Kent Pitman

Kent Pitman
New England, USA
Philosopher, Technologist, Writer
I've been using the net in various roles—technical, social, and political—for the last 30 years. I'm disappointed that most forums don't pay for good writing and I'm ever in search of forums that do. (I've not seen any Tippem money, that's for sure.) And I worry some that our posting here for free could one day put paid writers in Closed Salon out of work. See my personal home page for more about me.


JANUARY 22, 2013 6:26AM

Restore the Talking Filibuster

Rate: 7 Flag

There’s really no time to lose. This whole inauguration thing is a complete distraction.

To watch a lot of the news shows, you’d think it was time for touchy-feely reflection about all the lofty things we want to do in the next four years. In my opinion, that’s exactly wrong. It’s nothing that Obama should be doing, and it’s nothing that the US public should be indulging.

The problem with a first administration is that one comes into office with a lot of starry-eyed ideas of what’s possible. Like having a nation not of red and blue, but of purple. That simply did not work. Determined to deny legitimacy to the very idea of an Obama presidency, for reasons that it’s hard not to see as racial, the Republican “leadership” declared a War of Obstruction on every aspect of Obama’s vision.

I use the term “leadership” in what are sometimes called scare quotes because these Republicans holding leadership titles have been doing anything but lead. They have been scared into perfect lockstep with one another, never daring to deviate, because the scariest thing they can imagine is not an America ruled indirectly by Plutocrats but rather something so pedestrian and selfish as losing their own paycheck. How sad for them. How sad for us.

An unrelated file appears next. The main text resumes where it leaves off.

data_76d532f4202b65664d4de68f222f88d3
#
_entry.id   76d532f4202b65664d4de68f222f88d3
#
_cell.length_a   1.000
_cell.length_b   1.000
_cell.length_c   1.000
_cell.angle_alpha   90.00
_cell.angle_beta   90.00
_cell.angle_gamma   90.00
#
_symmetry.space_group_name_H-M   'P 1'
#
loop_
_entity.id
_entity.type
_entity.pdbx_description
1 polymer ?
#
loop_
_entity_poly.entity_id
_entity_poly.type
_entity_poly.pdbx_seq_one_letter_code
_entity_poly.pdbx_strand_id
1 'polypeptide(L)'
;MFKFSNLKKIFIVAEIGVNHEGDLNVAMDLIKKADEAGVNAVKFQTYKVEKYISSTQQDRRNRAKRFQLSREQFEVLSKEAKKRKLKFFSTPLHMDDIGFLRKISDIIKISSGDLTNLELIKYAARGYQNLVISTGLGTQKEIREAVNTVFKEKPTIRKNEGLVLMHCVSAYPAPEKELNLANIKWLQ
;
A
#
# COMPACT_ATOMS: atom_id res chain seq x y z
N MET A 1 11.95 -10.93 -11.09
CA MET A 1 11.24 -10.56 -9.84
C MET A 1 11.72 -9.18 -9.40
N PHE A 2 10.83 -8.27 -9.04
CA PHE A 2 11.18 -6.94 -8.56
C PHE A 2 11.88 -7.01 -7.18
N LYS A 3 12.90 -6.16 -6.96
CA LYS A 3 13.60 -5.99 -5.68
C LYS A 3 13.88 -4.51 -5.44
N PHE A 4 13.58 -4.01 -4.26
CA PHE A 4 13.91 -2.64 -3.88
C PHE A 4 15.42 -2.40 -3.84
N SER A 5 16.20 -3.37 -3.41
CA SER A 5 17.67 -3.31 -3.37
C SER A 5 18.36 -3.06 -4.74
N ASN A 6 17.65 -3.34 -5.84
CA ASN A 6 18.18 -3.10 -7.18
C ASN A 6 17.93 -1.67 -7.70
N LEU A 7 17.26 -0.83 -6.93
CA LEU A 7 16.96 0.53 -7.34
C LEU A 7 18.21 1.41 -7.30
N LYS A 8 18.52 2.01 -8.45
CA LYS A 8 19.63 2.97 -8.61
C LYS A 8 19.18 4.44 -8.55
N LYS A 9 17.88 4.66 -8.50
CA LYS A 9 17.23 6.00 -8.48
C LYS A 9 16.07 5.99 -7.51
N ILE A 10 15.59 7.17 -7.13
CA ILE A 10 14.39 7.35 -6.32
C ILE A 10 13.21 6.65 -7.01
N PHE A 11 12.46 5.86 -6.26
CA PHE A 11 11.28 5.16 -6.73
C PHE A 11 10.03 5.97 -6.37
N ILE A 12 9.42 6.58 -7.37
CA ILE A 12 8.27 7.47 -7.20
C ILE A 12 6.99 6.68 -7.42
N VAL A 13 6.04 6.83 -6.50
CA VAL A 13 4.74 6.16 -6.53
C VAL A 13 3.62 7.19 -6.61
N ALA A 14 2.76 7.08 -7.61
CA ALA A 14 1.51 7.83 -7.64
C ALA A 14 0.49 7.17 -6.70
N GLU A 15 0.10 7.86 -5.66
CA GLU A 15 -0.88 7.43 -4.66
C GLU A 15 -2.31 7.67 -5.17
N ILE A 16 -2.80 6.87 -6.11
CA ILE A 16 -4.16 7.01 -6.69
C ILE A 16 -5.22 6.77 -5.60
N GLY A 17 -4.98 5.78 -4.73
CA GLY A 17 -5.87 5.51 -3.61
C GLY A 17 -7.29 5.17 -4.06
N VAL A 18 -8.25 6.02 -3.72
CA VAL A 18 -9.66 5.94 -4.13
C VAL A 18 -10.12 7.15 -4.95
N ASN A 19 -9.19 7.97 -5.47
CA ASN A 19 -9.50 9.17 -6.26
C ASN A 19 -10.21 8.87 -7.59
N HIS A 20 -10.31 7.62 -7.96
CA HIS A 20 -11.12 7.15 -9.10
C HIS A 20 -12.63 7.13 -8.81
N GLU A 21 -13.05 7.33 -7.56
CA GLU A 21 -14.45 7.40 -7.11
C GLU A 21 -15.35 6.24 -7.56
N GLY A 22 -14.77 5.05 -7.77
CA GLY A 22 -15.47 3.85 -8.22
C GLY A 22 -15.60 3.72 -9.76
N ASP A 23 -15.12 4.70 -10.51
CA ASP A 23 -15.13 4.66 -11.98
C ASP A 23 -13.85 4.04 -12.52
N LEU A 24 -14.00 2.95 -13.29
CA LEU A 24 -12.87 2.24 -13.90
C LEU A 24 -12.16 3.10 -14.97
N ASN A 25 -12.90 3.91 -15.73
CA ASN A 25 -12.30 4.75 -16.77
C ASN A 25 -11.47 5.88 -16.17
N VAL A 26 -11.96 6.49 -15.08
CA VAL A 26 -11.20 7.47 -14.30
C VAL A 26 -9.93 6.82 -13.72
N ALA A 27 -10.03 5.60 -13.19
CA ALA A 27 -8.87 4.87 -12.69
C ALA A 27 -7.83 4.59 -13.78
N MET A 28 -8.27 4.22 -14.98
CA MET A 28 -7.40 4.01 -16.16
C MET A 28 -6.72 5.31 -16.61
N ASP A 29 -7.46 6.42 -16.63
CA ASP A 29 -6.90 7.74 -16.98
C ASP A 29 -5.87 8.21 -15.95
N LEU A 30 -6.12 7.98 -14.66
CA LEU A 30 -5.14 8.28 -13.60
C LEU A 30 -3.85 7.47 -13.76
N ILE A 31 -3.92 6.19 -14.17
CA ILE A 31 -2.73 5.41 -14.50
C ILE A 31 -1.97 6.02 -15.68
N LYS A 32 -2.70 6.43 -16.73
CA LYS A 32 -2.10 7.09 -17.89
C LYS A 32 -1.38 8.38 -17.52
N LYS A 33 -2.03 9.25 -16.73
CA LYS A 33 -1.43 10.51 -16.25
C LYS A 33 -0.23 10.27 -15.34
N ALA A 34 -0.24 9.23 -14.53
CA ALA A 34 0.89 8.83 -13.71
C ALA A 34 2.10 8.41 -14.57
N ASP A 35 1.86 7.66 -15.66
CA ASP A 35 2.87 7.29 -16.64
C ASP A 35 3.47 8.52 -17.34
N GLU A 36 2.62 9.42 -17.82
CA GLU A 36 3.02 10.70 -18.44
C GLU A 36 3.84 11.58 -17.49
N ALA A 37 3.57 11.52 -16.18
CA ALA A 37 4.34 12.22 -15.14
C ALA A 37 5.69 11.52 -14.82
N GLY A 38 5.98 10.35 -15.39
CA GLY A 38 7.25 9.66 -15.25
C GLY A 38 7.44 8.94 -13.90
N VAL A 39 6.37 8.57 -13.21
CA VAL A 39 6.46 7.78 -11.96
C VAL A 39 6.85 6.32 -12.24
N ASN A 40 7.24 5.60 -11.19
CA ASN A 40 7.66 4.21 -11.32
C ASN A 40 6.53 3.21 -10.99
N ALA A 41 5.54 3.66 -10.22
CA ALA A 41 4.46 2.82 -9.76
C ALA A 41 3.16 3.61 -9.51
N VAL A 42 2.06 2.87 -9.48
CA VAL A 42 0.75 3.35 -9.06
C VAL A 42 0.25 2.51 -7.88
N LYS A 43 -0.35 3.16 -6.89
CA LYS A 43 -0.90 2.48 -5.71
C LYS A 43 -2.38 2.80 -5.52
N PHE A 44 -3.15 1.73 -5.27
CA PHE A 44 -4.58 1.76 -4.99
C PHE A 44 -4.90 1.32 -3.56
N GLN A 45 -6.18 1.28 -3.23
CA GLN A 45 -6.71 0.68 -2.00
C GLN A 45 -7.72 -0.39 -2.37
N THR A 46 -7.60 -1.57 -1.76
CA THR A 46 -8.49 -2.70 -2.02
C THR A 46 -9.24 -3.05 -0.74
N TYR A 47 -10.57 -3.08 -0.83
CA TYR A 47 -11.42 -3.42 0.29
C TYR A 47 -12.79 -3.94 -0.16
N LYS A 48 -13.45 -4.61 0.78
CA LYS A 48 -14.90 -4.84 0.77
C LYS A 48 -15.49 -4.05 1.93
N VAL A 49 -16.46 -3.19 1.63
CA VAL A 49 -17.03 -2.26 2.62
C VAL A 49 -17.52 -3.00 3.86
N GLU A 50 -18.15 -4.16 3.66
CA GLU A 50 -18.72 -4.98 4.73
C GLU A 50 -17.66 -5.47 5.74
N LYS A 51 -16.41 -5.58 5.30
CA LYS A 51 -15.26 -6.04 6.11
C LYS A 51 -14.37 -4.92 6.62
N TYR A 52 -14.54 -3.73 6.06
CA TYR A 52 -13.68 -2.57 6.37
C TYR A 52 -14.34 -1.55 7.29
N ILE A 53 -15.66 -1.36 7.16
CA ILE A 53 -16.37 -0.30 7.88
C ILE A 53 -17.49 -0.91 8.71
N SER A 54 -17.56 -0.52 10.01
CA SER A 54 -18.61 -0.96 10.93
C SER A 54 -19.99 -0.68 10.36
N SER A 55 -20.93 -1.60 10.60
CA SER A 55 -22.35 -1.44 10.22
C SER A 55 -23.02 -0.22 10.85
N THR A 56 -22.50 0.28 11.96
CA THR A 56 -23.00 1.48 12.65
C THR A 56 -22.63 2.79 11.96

Although President Obama accomplished a great many things, much of his first term could have been even more powerful had he been a little less trusting of the Republicans. It’s understandable how he screwed up. He wanted to believe they wouldn’t sink that low. But they proved him wrong. So, to quote the most recent President Bush, “Fool me once, shame on—shame on you. Fool me—You can’t get fooled again.” The metaphor of Lucy holding the football for Charlie Brown to kick was repeatedly used in the media to describe what the GOP did to Obama in the first term.

So let’s just hope he’s not doing anything starry-eyed. Let’s hope instead he’s gained a certain sense of focus and he’s noticed a few obvious things that need fixing: Citizens United, election funding, voter ID, and the filibuster.

On the opening day of the new Senate session, it’s possible to easily change the Senate rules with a simple majority vote. That is, just the Democrats could do it—by themselves. That “day” has been administratively extended until today, the first day the Senate reconvenes.

Now is the time to reform the Senate rules to fix the filibuster. Now. Today. It’s not time to talk about the inauguration. That can be talked about next week. It’s not time to talk about lofty visions of the future or touchy-feely remembrances of the past. It’s time for every voter to communicate, whether by web, phone or carrier pigeon, to Senate Majority Leader Harry Reid, to their own senator, to President Obama or Vice President Biden that they want the silent filibuster retired and the talking filibuster restored.